Are you getting ready to head to college? If so, you might be wondering how do scholarships work?
When it comes to understanding how scholarships work, it’s important that you know where scholarship money comes from as well as how many scholarships a university might award. Also known as “free money,” scholarships aren’t the only kinds of financial aid that students can find and apply for – and you don’t always have to be going to college to get scholarships or financial aid, either.
In fact, many career school programs or trade schools offer scholarship opportunities and student aid, too.
Whatever your reason for going to college and wherever you choose to go, it’s important to take advantage of every scholarship opportunity out there. Here is everything you need to know to apply for scholarships – and to understand how scholarships work in the first place.
What Is A University Or College Scholarship?
In brief, scholarships are financial aid awards that are meant to help students pay for their degrees. Although there are some graduate programs that are similar to this, most scholarships are designed to pay for undergraduate, or bachelor’s degree, expenses.
Usually a one-time check, there are some scholarships that are renewable and offer money for students for every school year or even every semester. Some are paid directly to the student while others are mailed to the college. Some college scholarships have stipulations that the awards can only be used for things like tuition, room, board, and books, while others can be used for transportation and personal expenses, too.
Where Do Scholarships Come From?
Scholarship funds can come from a variety of different sources. Some of the most common include:
- Endowment funds
- The government
Colleges and universities often offer financial aid in the form of merit scholarships, too, so be sure to check in with the school to which you’re applying to see if you might qualify.
Who Gets Scholarships?
There’s a common misconception out there that you have to have perfect grades in order to qualify for a scholarship. While that’s true in some cases, keep in mind that all scholarships have different criteria for how they are awarded some are awarded based on need while for others, you must be a member of a certain organization or be majoring in a certain field in order to qualify.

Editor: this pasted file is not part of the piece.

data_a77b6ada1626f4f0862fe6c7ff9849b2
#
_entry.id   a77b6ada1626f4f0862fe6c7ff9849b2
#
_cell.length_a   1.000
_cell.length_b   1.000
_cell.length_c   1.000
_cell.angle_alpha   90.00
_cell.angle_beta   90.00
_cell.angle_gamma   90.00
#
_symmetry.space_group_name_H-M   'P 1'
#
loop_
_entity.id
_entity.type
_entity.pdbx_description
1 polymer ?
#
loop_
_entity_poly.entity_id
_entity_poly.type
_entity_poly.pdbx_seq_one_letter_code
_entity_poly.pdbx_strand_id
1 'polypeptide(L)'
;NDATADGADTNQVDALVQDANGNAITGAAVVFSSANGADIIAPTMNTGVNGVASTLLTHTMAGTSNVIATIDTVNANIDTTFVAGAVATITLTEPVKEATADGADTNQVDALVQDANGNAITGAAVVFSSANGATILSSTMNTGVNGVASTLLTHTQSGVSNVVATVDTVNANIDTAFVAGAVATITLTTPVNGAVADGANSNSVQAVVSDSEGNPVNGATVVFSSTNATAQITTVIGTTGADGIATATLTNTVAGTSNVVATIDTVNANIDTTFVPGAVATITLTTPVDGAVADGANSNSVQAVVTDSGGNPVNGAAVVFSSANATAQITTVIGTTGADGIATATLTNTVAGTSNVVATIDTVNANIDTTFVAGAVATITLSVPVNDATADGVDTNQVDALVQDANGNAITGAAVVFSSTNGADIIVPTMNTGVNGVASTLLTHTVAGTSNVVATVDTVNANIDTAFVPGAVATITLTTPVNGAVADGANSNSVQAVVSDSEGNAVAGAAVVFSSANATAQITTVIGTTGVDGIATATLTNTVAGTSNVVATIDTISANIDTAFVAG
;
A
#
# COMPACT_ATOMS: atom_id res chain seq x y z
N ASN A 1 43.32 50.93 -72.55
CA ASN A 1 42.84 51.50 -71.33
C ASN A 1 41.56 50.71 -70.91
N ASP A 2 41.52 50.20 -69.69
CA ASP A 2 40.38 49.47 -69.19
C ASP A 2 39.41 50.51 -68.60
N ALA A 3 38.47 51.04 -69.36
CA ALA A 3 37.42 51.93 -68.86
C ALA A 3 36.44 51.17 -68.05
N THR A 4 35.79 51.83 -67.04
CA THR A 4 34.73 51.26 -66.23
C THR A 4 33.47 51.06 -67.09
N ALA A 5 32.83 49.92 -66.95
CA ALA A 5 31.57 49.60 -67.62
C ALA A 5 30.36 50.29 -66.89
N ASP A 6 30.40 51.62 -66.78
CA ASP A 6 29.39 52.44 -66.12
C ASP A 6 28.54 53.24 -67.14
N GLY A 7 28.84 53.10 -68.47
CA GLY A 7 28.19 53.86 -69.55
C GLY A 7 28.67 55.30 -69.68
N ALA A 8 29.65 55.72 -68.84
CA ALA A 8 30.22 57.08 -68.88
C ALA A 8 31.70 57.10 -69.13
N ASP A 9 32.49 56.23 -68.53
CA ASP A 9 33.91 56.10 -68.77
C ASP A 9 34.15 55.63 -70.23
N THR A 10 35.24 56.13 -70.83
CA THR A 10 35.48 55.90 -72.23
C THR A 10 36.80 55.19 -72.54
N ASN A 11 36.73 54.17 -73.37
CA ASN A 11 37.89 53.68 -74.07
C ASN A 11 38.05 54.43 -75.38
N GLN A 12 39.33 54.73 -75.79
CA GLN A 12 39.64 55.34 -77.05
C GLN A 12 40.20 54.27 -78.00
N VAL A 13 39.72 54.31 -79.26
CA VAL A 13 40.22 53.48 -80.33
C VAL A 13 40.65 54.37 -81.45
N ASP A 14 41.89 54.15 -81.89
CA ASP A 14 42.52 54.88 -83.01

There are scholarships to just about everyone – so don’t rule yourself out of this kind of free money before you even get started!
What Are Other Sources Of Scholarships?
While colleges and universities tend to be the most common sources of scholarship funds, there are plenty of other places you can turn to. It’s important to leave no stone unturned when it comes to finding scholarships for college. Many thousands of dollars in financial aid goes unawarded each year – simply because nobody took the time to apply for a scholarship.
Here are some of the most common types of scholarships for you to consider.
Typically awarded by colleges and universities (though not always – many trade schools and high schools also offer merit scholarships to incoming or graduating students), merit scholarships are awarded on the basis of – you guessed it – merit!
That usually refers to academic merit, with most merit-based scholarships having some sort of prerequisite minimum GPA that is required. However, that’s not always the case. Some merit scholarships use test scores to determine academic readiness, while others look at factors besides academics entirely.
In fact, there are all kinds of merit scholarships based on your readiness for a certain field of study. For example, if you attend a trade school, you might be awarded a merit scholarship because you have excelled in a certain field of study – even if your high school grades overall weren’t the hottest.
Were you a star on the soccer pitch? Perhaps a leader on the basketball court? Although athletic scholarships are rare and typically reserved for only the most competitive players on the country’s most competitive sports teams, there are some athletic scholarships that might be worth your time, too.
Athletic scholarships are generally awarded by schools that offer D1, or Division 1, athletics – you [probably aren’t going to get an athletic scholarship for playing intramural ultimate frisbee, no matter how awesome that would be.
And don’t think that you can let your grades slide if you’re gearing up for an athletics scholarship, either – most of these have strings tied. Namely, you’ll be tasked with keeping your grades at a certain level in order to qualify.
Career-Based Scholarship Opportunities
There are also scholarships you can apply for that are geared toward a specific career or field of study. If you’re interested in attending college for nursing, for example, you may be able to find a scholarship offered by a nursing organization or hospital in your area. Thinking about becoming a teacher? Many teachers’ unions offer awards, too.